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It Starts With You(th): Meet Chayton Remle

This Indigenous youth believes every person can make a ‘gigantic change for the world’

Patty Lindley

Published on: November 24, 2020

Chayton Remle

Editor's note: This article was sponsored by the Bill & Melinda Gates Foundation.

When I asked Chayton Remle (Lakota, Hunkpapa) to describe the mission and work of the Clear Sky Native Youth Council of which he is part, his response perfectly captured the spirit of personally accountable activism: “We teach people about important issues and then try to fix them — that’s what it’s about. My role in the organization is to say that we should do this or we should do that — and then, we do it.”

Remle, who is a 16-year-old junior at Edmond Heights K–12, has been active in efforts to protect the environment and steward Native rights, treaty rights and ancestral lands for most of his life. He has engaged in these efforts in various ways, from attending rallies and marches, to creating petitions, to speaking out about issues in public forums. Through his involvement with Clear Sky, a unique volunteer- and youth-centered program of the Urban Native Education Alliance (UNEA), he has participated in projects and advocacy work that directly benefit urban Indigenous learners, educators, families and the wider Native community.

Principally guided by a mission to promote educational achievement for Indigenous youth through mentorship, leadership, college readiness and Native arts programming, Clear Sky exists to enhance tribal identities, advance personal and collective growth and wellness, and advocate for justice, equality and visibility in the broader Seattle community.

You should step up, try to find some people who will support you — and then do it.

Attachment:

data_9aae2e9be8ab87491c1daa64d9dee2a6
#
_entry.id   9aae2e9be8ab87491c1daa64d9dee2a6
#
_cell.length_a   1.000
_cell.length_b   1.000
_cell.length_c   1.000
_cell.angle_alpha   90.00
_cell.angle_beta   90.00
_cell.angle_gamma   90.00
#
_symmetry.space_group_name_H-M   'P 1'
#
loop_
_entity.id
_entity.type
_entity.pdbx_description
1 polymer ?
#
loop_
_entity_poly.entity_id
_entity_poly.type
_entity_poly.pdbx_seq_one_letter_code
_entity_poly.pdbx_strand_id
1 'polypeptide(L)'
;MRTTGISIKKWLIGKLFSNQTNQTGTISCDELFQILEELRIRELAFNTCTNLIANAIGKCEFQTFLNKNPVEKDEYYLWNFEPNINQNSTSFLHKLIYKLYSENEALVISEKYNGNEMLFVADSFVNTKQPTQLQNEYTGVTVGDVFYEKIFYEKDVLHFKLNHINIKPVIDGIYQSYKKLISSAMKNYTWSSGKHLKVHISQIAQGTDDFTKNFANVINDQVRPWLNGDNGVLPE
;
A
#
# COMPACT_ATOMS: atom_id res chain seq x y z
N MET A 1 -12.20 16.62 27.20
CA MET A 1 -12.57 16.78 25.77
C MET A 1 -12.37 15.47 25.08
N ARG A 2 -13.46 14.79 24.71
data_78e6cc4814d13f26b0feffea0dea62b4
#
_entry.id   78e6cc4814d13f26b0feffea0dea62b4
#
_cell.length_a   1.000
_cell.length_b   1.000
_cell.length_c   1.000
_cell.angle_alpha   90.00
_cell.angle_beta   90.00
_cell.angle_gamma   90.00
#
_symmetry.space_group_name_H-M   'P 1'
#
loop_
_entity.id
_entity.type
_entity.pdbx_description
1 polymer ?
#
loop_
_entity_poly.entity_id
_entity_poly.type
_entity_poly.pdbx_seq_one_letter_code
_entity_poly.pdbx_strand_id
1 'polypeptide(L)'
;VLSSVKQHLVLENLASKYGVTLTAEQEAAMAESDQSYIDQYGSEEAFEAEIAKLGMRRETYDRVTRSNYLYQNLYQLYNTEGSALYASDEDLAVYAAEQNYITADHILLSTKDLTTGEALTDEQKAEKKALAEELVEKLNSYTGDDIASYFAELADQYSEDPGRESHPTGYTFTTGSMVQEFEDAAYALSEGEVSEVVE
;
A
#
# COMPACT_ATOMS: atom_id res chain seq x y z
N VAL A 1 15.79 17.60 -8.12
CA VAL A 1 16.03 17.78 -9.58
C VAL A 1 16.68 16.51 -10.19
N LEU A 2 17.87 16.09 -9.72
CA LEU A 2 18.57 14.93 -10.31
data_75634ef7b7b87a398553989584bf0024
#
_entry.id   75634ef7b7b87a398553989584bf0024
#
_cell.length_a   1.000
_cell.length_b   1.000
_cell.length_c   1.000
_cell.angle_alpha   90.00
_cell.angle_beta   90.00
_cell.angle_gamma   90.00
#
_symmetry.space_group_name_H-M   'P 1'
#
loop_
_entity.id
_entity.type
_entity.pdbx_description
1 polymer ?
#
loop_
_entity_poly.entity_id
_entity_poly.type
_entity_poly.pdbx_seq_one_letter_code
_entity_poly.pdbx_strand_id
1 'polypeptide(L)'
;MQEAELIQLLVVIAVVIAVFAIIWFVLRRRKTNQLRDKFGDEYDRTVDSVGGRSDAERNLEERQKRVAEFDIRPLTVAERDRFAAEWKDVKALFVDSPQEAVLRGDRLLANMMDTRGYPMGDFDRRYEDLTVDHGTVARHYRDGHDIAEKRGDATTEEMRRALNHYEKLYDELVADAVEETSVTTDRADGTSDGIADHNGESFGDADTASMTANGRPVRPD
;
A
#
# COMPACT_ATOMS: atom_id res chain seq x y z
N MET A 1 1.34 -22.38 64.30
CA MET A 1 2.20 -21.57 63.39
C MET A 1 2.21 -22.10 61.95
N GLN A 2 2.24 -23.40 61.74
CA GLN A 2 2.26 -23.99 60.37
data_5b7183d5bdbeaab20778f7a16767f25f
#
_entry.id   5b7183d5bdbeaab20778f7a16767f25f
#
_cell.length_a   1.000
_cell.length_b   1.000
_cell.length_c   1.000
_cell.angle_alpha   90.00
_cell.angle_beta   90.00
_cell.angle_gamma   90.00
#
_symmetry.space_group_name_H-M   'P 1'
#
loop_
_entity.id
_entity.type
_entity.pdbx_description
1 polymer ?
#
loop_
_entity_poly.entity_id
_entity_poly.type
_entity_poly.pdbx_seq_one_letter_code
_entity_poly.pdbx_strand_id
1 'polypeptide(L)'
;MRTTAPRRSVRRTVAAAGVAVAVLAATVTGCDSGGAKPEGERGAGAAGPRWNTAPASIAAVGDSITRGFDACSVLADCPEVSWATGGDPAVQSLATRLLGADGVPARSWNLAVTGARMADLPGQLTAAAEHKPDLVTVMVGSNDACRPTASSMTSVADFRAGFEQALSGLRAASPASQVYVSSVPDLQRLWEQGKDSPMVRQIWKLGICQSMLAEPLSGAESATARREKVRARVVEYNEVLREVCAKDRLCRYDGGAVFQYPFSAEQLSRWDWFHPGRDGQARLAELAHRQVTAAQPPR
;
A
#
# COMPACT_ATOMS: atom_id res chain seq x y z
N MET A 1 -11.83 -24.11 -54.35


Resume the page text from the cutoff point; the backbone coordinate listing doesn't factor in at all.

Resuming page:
These core values were manifested through environmental action in a big way in 2019 when Clear Sky, along with UNEA and the Native Warriors Athletics, successfully advocated for a Seattle Landmarks Preservation Board designation of Licton Springs in North Seattle as a site of historic and cultural significance for protection, restoration and preservation.

“We got sad after a trip there, because of all the trash that was around the spring. So, basically, we all decided to make it a sacred site so it couldn’t get destroyed,” says Remle. Considered an ancestral place of spiritual and healing power for the Duwamish People since time immemorial, Licton Springs will now continue to serve as a unique ecological site for environmental learning for adjacent public schools Licton Springs K–8 School and Robert Eagle Staff Middle School as well as a place of gathering for the urban Seattle intertribal community. As a Clear Sky youth leader, Remle not only helped with the restoration of the site but participated in the production of a short video, “Saving Licton Springs,” that documented the project.

More recently, Remle helped spearhead the development of an anti-smoking public education campaign. (“Native people have a higher chance of smoking — we start younger smoking and therefore do it for longer,” he notes.)  “I just like how we get a feeling that we can make change. Saving Licton Springs was nice — now it can’t be destroyed. Doing stuff like that and the anti-smoking campaign — all of it makes me so happy,” says Remle.

And what is his advice for other young people hoping to make change? “I would tell them that every single person has a gigantic change for the world. I think it’s important, because otherwise there would be no change, things would just stay the way they are. So, you should step up, try to find some people who will support you — and then do it, get it done and make a change.”

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